I suppose I cried so hard because every day for two weeks I expected to get a call that wasn't favorable. I ran through my mind what to say, how I could help and what support groups I could turn her to. Suddenly, the need for that was gone and it's like the rug was swept out from under me. I had unnecessarily built myself up to help her in her grief, and when her anxiety turned to elation in an instant...well, I suppose I couldn't down-shift that fast. What I thought was shared grief turned into me reliving my loss alone. While I was tremendously happy for her, I couldn't help but cry for myself.

For my friend, she isn't welcome in this club of sorrow and sadness. The dues are too high and the membership grows daily.

I'm happy that she'll stay as she is, bubbly and optimistic, with one more little one on the way :-)

I'm happy she won't be like me.

Monday, August 5, 2013

Almost Four Years Later...

I've been thinking a lot about what my life is like now as I approach the four-year passing of my son. There's no way to sum it up in a few words. It's not better or worse, but it's not the life I was hoping to have. I think all loss mothers feel that way. I guess I should go into a little detail...this is a blog, after all.

It’s easy to get caught up in life and forget my lost son, and don’t judge me harshly, but I’m okay with that. I’m okay with moving on. I don’t hold on to my grief like some loss mothers do. To be perfectly honest, I feel sorry for those who are devastated to the point of a standstill with life. I’ve met those who are 10+ years out from their loss and grieve just as deeply as the day they lost their child.

I don’t want to be that.

In conversation with them, they’ll tell you about how their inability to move on has crippled their lives to a point. Marriages have fallen apart, bonds with living children were difficult to establish and keep…but it didn’t stop them from grieving for the child who was lost to them. They became so engrossed in their loss, hurt and anguish that they’ve let life slip by them because they can’t get past the pain.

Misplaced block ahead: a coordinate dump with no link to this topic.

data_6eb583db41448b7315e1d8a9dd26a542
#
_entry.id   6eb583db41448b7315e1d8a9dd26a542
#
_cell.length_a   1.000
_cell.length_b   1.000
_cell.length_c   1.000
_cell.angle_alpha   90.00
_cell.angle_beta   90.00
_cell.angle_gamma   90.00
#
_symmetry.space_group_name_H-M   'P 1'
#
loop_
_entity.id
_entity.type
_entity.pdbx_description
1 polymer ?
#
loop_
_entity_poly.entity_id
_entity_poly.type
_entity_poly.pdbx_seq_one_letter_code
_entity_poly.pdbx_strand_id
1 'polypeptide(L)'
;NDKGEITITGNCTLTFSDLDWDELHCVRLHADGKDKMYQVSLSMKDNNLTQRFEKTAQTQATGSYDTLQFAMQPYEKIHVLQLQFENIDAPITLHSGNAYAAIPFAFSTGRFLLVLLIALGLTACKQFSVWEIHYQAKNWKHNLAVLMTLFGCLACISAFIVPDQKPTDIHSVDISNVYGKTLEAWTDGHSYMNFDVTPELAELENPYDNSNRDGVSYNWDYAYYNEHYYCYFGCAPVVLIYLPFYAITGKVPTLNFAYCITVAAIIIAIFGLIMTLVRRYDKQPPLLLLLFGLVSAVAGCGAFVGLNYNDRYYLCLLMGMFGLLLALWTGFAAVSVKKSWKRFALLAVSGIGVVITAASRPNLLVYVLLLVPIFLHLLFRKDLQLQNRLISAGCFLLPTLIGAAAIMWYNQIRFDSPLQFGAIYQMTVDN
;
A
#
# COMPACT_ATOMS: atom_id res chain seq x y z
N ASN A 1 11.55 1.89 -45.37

I don’t mean to come off as insensitive or scornful to these women. We can’t help how we grieve…or can we? I purposely don’t surround myself with things that remind me of Brayden. His pictures are locked away, we have no shrines here, and his ashes are in a box in my room. I don’t listen to the sad play-list I have on iTunes (yes, it really is labeled ‘sad music’). I don’t talk about him much.

This doesn’t mean that I don’t have my days where I wish for what could have been. It doesn’t mean that I don’t hurt or don’t still grieve. I do. I will always have a piece of me that’s gone. I won’t ever forget, and that’s the thing about all of this…I don’t have to surround myself with reminders, I remember that day and that’s enough. I refuse to punish myself with constant sadness. I can’t change what happened, but I can change how it directs my life.

My grief won’t own me.

Part of this attitude that I have comes from seeing how my family was affected by our loss. My husband doesn’t talk about it because it’s ‘too sad’. My oldest (at the time almost 9, now almost 13) still cries at night occasionally over his brother. I feel like how I handle my grief will direct how they handle theirs. They’ve been hurt enough and I owe it to them to move on myself and give life a chance. If I lose myself in grieving over something I can’t change then they’ve not only lost a brother, but a wife and mother as well.

Time has healed me about as well as it can. I’m okay with that, too. I have often wondered if I had lost a daughter instead of a son, would things be different? What if I had a rainbow daughter and said goodbye to my chance for a son? Yes, that would have added on to the grieving. I’d like to think, though, that I would eventually come around to the point I’m at now, but I can’t say for sure how long that would have taken.

Life just sucks sometimes. Period. Understatement, I know, but true nonetheless. It helps to know I’m not alone, that there are other grieving mothers out there in all various stages of grief and no, I’m not alone. But this grieving mother is okay, for now.

I’m okay and I’m good with that.